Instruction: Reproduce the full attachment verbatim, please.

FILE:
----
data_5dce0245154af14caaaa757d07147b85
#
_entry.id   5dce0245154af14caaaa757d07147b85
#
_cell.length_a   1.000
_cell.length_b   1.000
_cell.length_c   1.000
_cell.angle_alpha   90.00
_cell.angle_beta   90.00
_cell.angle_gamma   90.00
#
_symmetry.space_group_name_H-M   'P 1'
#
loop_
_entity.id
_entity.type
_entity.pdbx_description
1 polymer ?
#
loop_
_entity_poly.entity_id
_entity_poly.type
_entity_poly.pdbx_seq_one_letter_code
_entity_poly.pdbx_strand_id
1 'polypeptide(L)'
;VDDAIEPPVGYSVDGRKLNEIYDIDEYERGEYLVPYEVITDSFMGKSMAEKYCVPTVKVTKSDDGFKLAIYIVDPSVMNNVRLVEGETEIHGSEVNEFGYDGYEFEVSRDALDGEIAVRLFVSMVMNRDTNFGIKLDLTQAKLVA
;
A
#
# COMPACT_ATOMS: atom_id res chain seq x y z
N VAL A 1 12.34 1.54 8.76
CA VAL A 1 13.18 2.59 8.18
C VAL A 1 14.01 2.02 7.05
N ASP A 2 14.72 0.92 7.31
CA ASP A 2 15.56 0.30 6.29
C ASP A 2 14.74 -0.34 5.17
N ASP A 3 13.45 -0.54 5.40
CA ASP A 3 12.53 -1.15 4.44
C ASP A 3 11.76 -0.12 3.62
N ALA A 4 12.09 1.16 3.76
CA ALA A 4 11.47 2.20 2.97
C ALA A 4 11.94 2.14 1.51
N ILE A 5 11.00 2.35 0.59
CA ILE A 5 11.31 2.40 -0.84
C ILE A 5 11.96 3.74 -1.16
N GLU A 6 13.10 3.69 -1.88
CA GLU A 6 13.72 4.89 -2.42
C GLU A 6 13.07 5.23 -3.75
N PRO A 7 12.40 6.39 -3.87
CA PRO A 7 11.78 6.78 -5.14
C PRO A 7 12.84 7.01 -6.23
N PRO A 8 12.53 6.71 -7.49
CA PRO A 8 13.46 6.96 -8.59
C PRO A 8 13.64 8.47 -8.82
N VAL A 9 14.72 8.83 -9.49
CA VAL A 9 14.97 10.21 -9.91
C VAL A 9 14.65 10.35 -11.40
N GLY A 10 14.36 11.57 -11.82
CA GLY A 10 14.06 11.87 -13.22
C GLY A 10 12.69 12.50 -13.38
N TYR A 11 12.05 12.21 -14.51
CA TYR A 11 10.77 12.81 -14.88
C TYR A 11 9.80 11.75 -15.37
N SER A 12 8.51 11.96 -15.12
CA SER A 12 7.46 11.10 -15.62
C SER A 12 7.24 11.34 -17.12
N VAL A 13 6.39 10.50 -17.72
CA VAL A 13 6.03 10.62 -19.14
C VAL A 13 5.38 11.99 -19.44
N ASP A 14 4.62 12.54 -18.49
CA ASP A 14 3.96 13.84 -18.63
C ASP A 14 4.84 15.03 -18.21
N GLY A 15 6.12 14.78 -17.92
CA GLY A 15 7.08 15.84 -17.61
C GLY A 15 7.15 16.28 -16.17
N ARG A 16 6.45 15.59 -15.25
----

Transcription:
data_5dce0245154af14caaaa757d07147b85
#
_entry.id   5dce0245154af14caaaa757d07147b85
#
_cell.length_a   1.000
_cell.length_b   1.000
_cell.length_c   1.000
_cell.angle_alpha   90.00
_cell.angle_beta   90.00
_cell.angle_gamma   90.00
#
_symmetry.space_group_name_H-M   'P 1'
#
loop_
_entity.id
_entity.type
_entity.pdbx_description
1 polymer ?
#
loop_
_entity_poly.entity_id
_entity_poly.type
_entity_poly.pdbx_seq_one_letter_code
_entity_poly.pdbx_strand_id
1 'polypeptide(L)'
;VDDAIEPPVGYSVDGRKLNEIYDIDEYERGEYLVPYEVITDSFMGKSMAEKYCVPTVKVTKSDDGFKLAIYIVDPSVMNNVRLVEGETEIHGSEVNEFGYDGYEFEVSRDALDGEIAVRLFVSMVMNRDTNFGIKLDLTQAKLVA
;
A
#
# COMPACT_ATOMS: atom_id res chain seq x y z
N VAL A 1 12.34 1.54 8.76
CA VAL A 1 13.18 2.59 8.18
C VAL A 1 14.01 2.02 7.05
N ASP A 2 14.72 0.92 7.31
CA ASP A 2 15.56 0.30 6.29
C ASP A 2 14.74 -0.34 5.17
N ASP A 3 13.45 -0.54 5.40
CA ASP A 3 12.53 -1.15 4.44
C ASP A 3 11.76 -0.12 3.62
N ALA A 4 12.09 1.16 3.76
CA ALA A 4 11.47 2.20 2.97
C ALA A 4 11.94 2.14 1.51
N ILE A 5 11.00 2.35 0.59
CA ILE A 5 11.31 2.40 -0.84
C ILE A 5 11.96 3.74 -1.16
N GLU A 6 13.10 3.69 -1.88
CA GLU A 6 13.72 4.89 -2.42
C GLU A 6 13.07 5.23 -3.75
N PRO A 7 12.40 6.39 -3.87
CA PRO A 7 11.78 6.78 -5.14
C PRO A 7 12.84 7.01 -6.23
N PRO A 8 12.53 6.71 -7.49
CA PRO A 8 13.46 6.96 -8.59
C PRO A 8 13.64 8.47 -8.82
N VAL A 9 14.72 8.83 -9.49
CA VAL A 9 14.97 10.21 -9.91
C VAL A 9 14.65 10.35 -11.40
N GLY A 10 14.36 11.57 -11.82
CA GLY A 10 14.06 11.87 -13.22
C GLY A 10 12.69 12.50 -13.38
N TYR A 11 12.05 12.21 -14.51
CA TYR A 11 10.77 12.81 -14.88
C TYR A 11 9.80 11.75 -15.37
N SER A 12 8.51 11.96 -15.12
CA SER A 12 7.46 11.10 -15.62
C SER A 12 7.24 11.34 -17.12
N VAL A 13 6.39 10.50 -17.72
CA VAL A 13 6.03 10.62 -19.14
C VAL A 13 5.38 11.99 -19.44
N ASP A 14 4.62 12.54 -18.49
CA ASP A 14 3.96 13.84 -18.63
C ASP A 14 4.84 15.03 -18.21
N GLY A 15 6.12 14.78 -17.92
CA GLY A 15 7.08 15.84 -17.61
C GLY A 15 7.15 16.28 -16.17
N ARG A 16 6.45 15.59 -15.25